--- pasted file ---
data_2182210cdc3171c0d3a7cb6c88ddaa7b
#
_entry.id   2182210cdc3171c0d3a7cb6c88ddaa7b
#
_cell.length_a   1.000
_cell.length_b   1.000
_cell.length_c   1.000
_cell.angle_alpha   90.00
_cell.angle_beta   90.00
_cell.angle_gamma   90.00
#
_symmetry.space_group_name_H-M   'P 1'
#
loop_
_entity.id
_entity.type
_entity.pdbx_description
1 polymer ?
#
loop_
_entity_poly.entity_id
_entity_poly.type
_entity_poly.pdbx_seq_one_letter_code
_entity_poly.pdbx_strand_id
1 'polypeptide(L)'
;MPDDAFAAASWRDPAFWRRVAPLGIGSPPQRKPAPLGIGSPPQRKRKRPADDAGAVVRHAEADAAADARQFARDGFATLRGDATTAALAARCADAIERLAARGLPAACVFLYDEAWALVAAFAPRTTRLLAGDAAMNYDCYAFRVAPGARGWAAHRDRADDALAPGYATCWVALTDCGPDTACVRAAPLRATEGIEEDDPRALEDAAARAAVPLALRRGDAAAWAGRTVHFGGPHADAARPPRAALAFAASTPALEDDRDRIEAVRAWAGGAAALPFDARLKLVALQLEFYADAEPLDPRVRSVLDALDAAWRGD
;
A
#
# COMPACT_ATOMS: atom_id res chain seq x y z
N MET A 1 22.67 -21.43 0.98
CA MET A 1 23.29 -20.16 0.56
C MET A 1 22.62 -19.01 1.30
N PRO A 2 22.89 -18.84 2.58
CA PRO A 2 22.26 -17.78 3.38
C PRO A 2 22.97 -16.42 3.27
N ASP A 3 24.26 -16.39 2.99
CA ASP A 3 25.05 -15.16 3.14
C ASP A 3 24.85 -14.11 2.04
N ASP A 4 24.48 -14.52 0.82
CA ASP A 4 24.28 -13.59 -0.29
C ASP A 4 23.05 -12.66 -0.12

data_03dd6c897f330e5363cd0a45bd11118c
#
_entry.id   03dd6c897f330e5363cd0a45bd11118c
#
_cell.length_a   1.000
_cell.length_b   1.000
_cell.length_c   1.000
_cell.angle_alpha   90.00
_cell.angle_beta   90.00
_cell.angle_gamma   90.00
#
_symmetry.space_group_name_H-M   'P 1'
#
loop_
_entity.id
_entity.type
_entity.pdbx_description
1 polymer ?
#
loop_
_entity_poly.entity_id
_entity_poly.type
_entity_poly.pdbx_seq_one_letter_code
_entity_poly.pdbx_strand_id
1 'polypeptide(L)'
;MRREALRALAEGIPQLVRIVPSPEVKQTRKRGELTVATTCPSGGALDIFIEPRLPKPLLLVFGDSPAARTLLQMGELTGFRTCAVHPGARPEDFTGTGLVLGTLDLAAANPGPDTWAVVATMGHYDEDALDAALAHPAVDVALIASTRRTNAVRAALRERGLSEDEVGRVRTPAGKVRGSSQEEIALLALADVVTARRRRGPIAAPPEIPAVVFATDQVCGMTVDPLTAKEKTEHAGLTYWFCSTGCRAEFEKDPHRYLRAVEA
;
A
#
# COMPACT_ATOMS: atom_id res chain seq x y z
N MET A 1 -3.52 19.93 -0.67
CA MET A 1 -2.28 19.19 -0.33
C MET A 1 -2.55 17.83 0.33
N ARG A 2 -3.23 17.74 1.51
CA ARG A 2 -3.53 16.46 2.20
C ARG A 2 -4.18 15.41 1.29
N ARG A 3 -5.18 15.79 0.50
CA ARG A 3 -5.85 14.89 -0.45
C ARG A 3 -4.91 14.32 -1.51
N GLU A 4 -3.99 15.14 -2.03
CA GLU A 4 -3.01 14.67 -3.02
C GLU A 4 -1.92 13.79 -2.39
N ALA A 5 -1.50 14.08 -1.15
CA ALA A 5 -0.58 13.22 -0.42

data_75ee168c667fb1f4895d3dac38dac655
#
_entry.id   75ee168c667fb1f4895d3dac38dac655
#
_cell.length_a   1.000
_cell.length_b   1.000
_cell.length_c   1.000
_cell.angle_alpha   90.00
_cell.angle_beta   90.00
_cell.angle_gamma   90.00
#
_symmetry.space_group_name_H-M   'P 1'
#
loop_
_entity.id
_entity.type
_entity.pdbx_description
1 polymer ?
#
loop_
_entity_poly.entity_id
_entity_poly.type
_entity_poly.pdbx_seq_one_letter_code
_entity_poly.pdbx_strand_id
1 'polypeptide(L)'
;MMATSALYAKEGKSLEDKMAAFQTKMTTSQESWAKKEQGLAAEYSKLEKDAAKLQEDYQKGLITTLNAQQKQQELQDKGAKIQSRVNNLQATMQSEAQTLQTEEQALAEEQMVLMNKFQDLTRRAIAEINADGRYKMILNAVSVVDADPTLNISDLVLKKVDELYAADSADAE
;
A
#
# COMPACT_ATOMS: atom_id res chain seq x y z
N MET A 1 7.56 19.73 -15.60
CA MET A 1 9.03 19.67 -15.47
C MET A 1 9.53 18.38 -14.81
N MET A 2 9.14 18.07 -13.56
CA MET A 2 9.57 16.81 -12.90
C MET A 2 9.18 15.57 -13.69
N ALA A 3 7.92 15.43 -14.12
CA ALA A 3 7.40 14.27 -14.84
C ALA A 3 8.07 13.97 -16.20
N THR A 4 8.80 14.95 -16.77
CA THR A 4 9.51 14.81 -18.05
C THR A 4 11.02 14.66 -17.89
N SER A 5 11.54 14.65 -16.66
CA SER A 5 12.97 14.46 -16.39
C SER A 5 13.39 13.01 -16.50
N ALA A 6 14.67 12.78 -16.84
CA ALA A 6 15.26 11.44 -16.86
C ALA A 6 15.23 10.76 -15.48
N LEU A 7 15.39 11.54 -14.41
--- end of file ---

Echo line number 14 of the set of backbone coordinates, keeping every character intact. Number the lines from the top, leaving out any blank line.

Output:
loop_